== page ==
Introducing Echoing Yafa - An Audio Walk through Manshiyyah

By Miri -  

During the celebrations for the 64th anniversary of Israel's independence in 2012, a number of left wing activists from the Israeli non-profit organisation “Zochrot” were prevented by the police to hold an alternative event to commemorate the conquest and destruction of more than 400 Palestinian villages and towns through Israeli forces. One activist was arrested and had to spend the night in jail for publicly reading out the names of those places from a history book. Shortly after, a discussion was held in the Knesset, the Israeli parliament, in order to shed light on the events. In the course of this discussion then Minister of Culture Limor Livnat expressed her anger about a certain realisation:

I viewed Zochrtot’s website on my iPhone and saw a number of items, including places. Which Arab villages is Zochrot talking about, the ones they’re trying to present to the public? The public should know what they’re talking about. They show a map, with dots. Dots, dots, dots. [...] Dots, from the north of the country to the south, south of Beersheva. And these dots, which are the villages they’re referring to, these dots are located everywhere in the state of Israel. Not in Judea and Samaria, not in Gaza, not in what you call the “occupied territories,” [...] Here, inside Tel Aviv! I found some like that in the Tel Aviv area, dozens of dots.

The Manshiyyah neighbourhood

One of the dots that Livnat saw on Zochrot's map specifies the location of the neighbourhood of Manshiyyah, once a part of the city of Jaffa, now buried underneath the asphalt of Tel Aviv. A densely built neighbourhood inhabited by 15,000 Jews, Muslims, and Christians, Manshiyyah stretched all along the seashore, from Tel Aviv's Carmel Market up until the city walls of Jaffa. In 1948, the paramilitary organisation Irgun launched an attack against the neighbourhood in order to pave their way into the city centre of Jaffa, which was thereafter conquered. Like in the rest of Jaffa, most of Manshiyyah's residents fled to Gaza, others to Jordan, Lebanon and further places. 

Many of us believe that justice and peace will never prevail in this land unless Israeli Jews acknowledge the pain that was inflicted on the Palestinian people in 1948. But like Limor Livnat, many Israelis simply dismiss the Palestinian narrative of 1948, the Nakba, (Arabic: catastrophe) and instead believe that most Palestinians left their homes voluntarily in order to give way to the Arab armies, which supposedly promised “to drive the Jews into the sea” and reclaim Palestine for its native population. Like Livnat they are oblivious to the fact that the city of Tel Aviv was not built on sand, as is claimed by the dominant Zionist discourse, but was in fact superimposed on Palestinian agricultural lands and villages.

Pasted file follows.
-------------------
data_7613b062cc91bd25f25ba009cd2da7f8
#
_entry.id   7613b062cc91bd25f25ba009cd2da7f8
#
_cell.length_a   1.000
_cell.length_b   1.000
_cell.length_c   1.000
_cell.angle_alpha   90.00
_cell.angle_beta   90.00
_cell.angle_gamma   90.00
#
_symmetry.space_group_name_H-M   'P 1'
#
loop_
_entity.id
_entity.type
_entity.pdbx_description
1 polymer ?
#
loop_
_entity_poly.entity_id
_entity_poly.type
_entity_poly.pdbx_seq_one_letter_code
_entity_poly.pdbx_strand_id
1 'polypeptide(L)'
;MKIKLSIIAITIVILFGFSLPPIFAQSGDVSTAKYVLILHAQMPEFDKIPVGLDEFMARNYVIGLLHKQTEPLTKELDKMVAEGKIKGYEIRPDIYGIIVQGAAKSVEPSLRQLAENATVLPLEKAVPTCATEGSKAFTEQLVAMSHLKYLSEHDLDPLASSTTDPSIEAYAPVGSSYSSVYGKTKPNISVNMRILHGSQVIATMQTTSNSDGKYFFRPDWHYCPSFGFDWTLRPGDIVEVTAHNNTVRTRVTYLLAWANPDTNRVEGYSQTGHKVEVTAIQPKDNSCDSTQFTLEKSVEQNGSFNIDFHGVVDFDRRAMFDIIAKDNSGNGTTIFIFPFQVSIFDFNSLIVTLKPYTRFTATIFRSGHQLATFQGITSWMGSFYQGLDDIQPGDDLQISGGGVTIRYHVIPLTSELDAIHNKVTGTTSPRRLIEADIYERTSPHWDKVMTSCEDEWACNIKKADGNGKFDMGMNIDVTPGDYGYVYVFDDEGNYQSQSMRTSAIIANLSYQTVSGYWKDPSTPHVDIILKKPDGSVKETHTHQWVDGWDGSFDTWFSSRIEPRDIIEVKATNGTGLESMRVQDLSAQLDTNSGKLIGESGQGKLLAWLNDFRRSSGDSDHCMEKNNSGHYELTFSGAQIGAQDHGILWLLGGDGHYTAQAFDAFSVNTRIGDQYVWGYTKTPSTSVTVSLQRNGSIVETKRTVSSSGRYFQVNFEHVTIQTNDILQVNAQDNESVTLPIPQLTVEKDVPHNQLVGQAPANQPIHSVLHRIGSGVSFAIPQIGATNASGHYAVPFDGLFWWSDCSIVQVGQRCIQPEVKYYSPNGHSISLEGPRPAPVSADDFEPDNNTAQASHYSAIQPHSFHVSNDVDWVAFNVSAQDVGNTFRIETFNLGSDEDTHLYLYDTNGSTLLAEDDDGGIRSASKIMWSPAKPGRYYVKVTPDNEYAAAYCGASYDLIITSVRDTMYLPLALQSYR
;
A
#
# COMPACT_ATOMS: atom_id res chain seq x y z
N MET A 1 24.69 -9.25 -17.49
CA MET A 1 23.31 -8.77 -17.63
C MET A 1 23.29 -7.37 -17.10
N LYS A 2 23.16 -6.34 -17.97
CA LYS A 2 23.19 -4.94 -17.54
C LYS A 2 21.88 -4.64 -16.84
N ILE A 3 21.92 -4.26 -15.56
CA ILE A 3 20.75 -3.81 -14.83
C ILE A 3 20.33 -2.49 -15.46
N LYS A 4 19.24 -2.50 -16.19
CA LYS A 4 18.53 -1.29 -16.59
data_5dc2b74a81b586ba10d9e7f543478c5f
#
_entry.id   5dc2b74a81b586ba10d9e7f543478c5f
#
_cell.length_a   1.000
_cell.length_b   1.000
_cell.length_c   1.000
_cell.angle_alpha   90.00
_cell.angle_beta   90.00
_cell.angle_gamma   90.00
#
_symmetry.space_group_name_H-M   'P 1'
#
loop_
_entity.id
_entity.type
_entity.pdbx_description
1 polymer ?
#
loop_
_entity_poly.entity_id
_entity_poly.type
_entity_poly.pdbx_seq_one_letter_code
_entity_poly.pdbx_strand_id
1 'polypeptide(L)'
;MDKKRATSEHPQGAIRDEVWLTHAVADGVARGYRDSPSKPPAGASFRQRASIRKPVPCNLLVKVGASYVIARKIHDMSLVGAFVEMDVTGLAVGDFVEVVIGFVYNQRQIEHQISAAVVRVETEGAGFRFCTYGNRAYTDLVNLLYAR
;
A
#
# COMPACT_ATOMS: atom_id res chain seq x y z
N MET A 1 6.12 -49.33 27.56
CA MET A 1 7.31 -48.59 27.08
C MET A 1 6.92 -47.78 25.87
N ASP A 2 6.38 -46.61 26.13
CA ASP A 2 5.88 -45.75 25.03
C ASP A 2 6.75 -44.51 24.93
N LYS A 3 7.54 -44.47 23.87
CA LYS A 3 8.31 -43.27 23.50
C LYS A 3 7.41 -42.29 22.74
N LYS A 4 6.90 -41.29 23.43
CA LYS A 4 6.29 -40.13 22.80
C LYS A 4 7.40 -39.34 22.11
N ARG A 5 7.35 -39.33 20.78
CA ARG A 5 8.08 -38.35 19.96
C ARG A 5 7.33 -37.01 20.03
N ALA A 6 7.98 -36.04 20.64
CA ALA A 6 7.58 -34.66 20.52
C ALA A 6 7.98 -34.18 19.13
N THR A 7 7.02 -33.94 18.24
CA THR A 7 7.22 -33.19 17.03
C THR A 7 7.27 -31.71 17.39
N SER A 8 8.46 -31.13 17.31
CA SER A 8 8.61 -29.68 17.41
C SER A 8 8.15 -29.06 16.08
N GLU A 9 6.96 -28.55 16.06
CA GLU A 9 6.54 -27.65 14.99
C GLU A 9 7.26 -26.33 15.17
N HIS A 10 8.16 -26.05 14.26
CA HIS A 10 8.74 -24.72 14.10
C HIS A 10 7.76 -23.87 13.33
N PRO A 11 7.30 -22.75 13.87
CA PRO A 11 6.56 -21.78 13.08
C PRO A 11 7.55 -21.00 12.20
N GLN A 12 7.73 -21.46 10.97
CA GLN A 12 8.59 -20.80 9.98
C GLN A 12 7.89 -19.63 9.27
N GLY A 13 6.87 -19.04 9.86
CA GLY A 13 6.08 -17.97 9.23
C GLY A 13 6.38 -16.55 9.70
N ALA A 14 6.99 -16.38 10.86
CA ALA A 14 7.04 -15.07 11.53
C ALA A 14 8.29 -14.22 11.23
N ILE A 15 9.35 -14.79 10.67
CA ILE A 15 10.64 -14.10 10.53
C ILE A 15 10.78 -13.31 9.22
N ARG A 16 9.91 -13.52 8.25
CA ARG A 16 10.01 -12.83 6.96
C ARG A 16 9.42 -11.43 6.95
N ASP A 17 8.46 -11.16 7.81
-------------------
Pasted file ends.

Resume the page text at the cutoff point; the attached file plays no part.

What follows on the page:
The Map of Echoing Yafa
Based on these thoughts I set out to develop a project, which would bring Manshiyyah back into people's consciousness. During the course of two years I worked on Echoing Yafa, an audio tour through the former neighbourhood of Manshiyyah. Many people thought it strange that I would solely rely on sound to reconstruct the neighbourhood, but I feel that in a society so overstimulated by images this actually made a lot of sense. Seeing usually implies a distance or detachment from the perceived event, which enables its objectification through the viewer, and ultimately very often to an undoubted representation of truth. Hearing, on the other hand, necessarily involves the full immersion of the subject into the perceived event; it is full of doubt and therefore has the potential to blur and to complicate otherwise stable mythologies, and categorisations of “us” and “them”, of “winners” and “losers”.

Together with a Palestinian colleague I started looking for former residents of the neighbourhood and asked them to tell us the stories of the life, destruction and transformation of Manshiyyah, which, together with archive material, I would later turn into a narrative. The outcome is a 50 minutes walk during which the listener meets different characters, enacted by 19 professional and non-professional local actresses and actors, who tell of their experiences and perspectives, point out and describe specific sites and events of the physically no longer present neighbourhood, that is being reconstructed in the listener's ear. Layers of sounds, narratives, and comments, as well as site-specific music pieces, created by a number of acclaimed local sound artists and musicians, overlap with the visual experience of the listener, and move her/him in and out of her/his experience and between the past and present of the site.

Echoing Yafa can be downloaded for free in three languages at www.echoingyafa.org

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